Thousands of extra deaths not from coronavirus have struck Britain since the peak of the pandemic when Boris Johnson told people to stay home and protect the NHS.
There were more than 26,000 excess deaths in private homes in England and Wales since March 20 – a surge of almost 43.6 per cent compared to the five-year average of almost 60,000, according to the Office for National Statistics (ONS).
But only 3.3 per cent of the almost 86,000 fatalities were actually linked to Covid-19.
Deaths in private homes were almost double the average between April 3 and May 7 – as Britain felt the full-force of the virus- and have remained ‘well-above’ average since March.
Yet in hospitals and care homes the number of deaths slipped below the average in June. It has now risen back up in care homes, but still remains low in hospitals. Statisticians said the change may represent a ‘redistribution’ in where people die.
Announcing a nationwide lockdown on March 23 the Prime Minister said: ‘From this evening I must give the British people a very simple instruction – you must stay at home, because the critical thing we must do to is stop the disease spreading between households.’
Exceptions were given for people needing medical attention, exercise and shopping for basic necessities – but experts fear many Britons steered clear of emergency services for fear of catching the virus.
What did people die of in private homes and hospitals in England?
KEY: Condition: percentage rise, (figure from December 2019 to September 2020 and the five-year average for the same time period).
Heart disease: UP 26 per cent (8,300 from 6,595)
Prostate cancer: UP 53 per cent (2,299 from 1,498)
Bowel cancer: UP 46 per cent (1,906 from 1,303)
Dementia and Alzheimer’s: UP 75 per cent (3,116 from 1,781)
Breast cancer: UP 47 per cent (1,903 from 1,293)
Heart disease was the leading cause of death at home for both sexes in England, data reveals.
In men it accounted for the largest increase in deaths, at 18.8 per cent of the total (17,931) of the deaths from March this year. And in women it accounted for 10 per cent of all fatalities (14,967).
Deaths from other conditions including cancers and dementia were also above average in private homes.
For men, prostate cancer fatalities at home were 53.5 per cent higher than average (801 additional deaths compared to an expected level of 1,489). Hospitals, on the other hand, saw a 28 per cent decrease in deaths from the condition (447 less).
Stomach cancer also accounted for a 46 per cent surge at 1,906 deaths since March, compared to 1,303 expected according to the average.
And lung cancer accounted for a 29 per cent jump at 3,204 deaths in the home, compared to the expected level of 2,484.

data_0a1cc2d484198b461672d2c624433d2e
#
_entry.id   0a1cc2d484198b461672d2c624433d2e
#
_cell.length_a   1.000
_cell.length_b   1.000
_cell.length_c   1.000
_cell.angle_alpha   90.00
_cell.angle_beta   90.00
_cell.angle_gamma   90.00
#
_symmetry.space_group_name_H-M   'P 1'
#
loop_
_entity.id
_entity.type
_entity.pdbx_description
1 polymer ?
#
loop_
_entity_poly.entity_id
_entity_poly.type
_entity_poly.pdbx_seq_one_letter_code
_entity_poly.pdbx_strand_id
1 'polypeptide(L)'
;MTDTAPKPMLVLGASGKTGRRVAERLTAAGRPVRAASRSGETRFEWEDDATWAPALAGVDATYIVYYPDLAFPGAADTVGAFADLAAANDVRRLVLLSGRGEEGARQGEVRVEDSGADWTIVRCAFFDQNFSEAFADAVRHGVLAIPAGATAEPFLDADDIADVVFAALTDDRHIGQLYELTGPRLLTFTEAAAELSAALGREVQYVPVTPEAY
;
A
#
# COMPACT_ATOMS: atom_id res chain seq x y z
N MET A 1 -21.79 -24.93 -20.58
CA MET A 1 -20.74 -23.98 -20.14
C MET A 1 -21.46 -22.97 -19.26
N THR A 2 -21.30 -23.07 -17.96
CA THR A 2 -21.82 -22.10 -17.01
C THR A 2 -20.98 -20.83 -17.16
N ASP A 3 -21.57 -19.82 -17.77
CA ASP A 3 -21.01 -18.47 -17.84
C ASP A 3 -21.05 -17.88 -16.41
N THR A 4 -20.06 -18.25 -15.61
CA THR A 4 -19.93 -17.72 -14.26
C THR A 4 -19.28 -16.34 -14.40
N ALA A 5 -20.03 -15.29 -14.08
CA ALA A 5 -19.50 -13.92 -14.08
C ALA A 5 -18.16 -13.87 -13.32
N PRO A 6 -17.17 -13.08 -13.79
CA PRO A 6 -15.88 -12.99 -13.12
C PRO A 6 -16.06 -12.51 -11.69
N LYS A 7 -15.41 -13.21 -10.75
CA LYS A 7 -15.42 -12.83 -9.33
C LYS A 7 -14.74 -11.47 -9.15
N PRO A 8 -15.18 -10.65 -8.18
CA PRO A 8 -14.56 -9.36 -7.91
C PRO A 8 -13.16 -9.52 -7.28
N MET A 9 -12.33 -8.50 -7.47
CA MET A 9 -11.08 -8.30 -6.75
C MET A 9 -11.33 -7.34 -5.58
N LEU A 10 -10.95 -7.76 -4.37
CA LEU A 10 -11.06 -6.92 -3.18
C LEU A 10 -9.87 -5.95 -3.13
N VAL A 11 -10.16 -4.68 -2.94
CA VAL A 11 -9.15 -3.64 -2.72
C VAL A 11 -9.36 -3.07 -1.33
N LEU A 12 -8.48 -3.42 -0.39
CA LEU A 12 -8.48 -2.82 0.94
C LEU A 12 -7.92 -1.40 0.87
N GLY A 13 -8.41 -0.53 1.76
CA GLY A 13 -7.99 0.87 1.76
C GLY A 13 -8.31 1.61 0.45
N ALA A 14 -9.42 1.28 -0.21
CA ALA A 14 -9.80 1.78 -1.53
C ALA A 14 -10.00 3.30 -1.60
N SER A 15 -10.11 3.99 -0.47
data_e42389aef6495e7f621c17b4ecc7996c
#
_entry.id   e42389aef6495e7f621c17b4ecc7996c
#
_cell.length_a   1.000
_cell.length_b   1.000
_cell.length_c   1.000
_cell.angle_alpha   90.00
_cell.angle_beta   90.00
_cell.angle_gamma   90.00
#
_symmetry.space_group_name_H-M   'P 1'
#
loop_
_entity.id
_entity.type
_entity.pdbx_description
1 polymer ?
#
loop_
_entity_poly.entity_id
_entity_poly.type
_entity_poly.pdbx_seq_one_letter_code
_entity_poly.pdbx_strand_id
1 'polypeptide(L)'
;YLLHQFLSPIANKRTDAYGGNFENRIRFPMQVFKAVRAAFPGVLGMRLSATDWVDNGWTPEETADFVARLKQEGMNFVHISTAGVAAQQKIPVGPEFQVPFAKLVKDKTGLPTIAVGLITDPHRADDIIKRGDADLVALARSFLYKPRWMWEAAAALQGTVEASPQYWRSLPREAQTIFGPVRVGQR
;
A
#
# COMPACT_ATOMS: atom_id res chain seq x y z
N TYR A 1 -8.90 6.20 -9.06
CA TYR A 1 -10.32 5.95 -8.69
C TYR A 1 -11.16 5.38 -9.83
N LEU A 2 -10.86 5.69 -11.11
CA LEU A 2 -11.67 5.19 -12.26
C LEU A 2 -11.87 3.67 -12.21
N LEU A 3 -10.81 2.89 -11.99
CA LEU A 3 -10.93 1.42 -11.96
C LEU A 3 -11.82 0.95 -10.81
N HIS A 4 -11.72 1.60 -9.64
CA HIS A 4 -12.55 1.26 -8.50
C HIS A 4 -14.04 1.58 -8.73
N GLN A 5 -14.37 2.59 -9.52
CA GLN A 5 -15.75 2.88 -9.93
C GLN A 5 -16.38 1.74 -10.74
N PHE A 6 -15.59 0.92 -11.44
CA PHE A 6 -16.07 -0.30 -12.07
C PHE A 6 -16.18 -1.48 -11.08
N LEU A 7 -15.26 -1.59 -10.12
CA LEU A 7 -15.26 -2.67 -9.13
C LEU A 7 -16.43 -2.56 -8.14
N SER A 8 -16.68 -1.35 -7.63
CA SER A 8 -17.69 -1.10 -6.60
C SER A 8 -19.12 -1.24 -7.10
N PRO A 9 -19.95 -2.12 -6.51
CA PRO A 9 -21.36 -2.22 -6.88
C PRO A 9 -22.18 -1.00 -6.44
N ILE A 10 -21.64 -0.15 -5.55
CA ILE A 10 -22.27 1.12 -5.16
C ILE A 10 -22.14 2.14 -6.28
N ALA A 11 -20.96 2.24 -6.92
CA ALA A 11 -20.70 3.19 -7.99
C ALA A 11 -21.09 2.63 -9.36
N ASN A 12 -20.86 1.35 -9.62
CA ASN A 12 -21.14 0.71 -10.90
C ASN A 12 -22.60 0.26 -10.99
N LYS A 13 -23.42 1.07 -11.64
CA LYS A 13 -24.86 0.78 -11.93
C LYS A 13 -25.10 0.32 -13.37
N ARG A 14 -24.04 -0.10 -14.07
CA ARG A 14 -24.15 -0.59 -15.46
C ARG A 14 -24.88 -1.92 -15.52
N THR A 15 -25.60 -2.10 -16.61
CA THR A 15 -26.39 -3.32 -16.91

For women, Dementia and Alzheimer’s accounted for the biggest rise of 75 per cent when they increased to 3,116 from 1,781.
Breast cancer also accounted for a 47 per cent surge at 1,903 deaths since March, compared to 1,293 forecast in the average.
Of the 24,387 excess deaths recorded in England, as many as 14,272 (58 per cent) were in people aged between 70 and 89 – who are at greater risk of death.
Professor David Spiegelhalter, from the University of Cambridge, said the spike in deaths at home reveals people may be reluctant to go to hospital, discouraged from attending or that services have been disrupted.
He said that while 300 people a day were dying at home, since the pandemic struck this number has risen by a third to 400 a day.
‘Usually around 300 people die each day in their homes in England and Wales – the latest ONS analysis confirms that even after the peak of the epidemic this has stayed at around 400 a day and shows no sign of declining.’
He added: ‘It is unclear how many of these lives could have been extended had they gone to hospital, for example among the 450 extra deaths from cardiac arrhythmias.
‘Crucially, the ONS data cannot tell us about the quality of these deaths, particularly in terms of the end-of-life care provided to the patients and the support for their families.’
Fiona Carragher, the director of research at the Alzheimer’s Society, said isolation, fear of coronavirus and suspension of health and social care services contributed to the catastrophic increase in deaths from people with the debilitating condition.
‘We saw it in care homes and now we’re seeing the impact in the community,’ she said. ‘We already knew people with dementia have been worst hit not only by the virus itself, dying in their thousands, but also by the dreadful side-effects of lockdown.’
The ONS said the spike in deaths in private homes during the year may be because ‘of deaths of people who would otherwise have died elsewhere, particularly in hospitals, where we see much lower levels of mortality than is usual for the time of year’.
Sarah Caul, Head of mortality analysis, said they had seen a ‘redistribution’ of various causes of death.
‘For instance, while deaths of heart disease are below average in hospital, it has been above average at home,’ she said.
‘It’s a similar picture when looking at prostate cancer for males and dementia and Alzheimer’s disease for females. Unlike the high numbers of deaths involving Covid-19 in hospitals and care homes, the majority of deaths in private homes are unrelated to Covid-19.’
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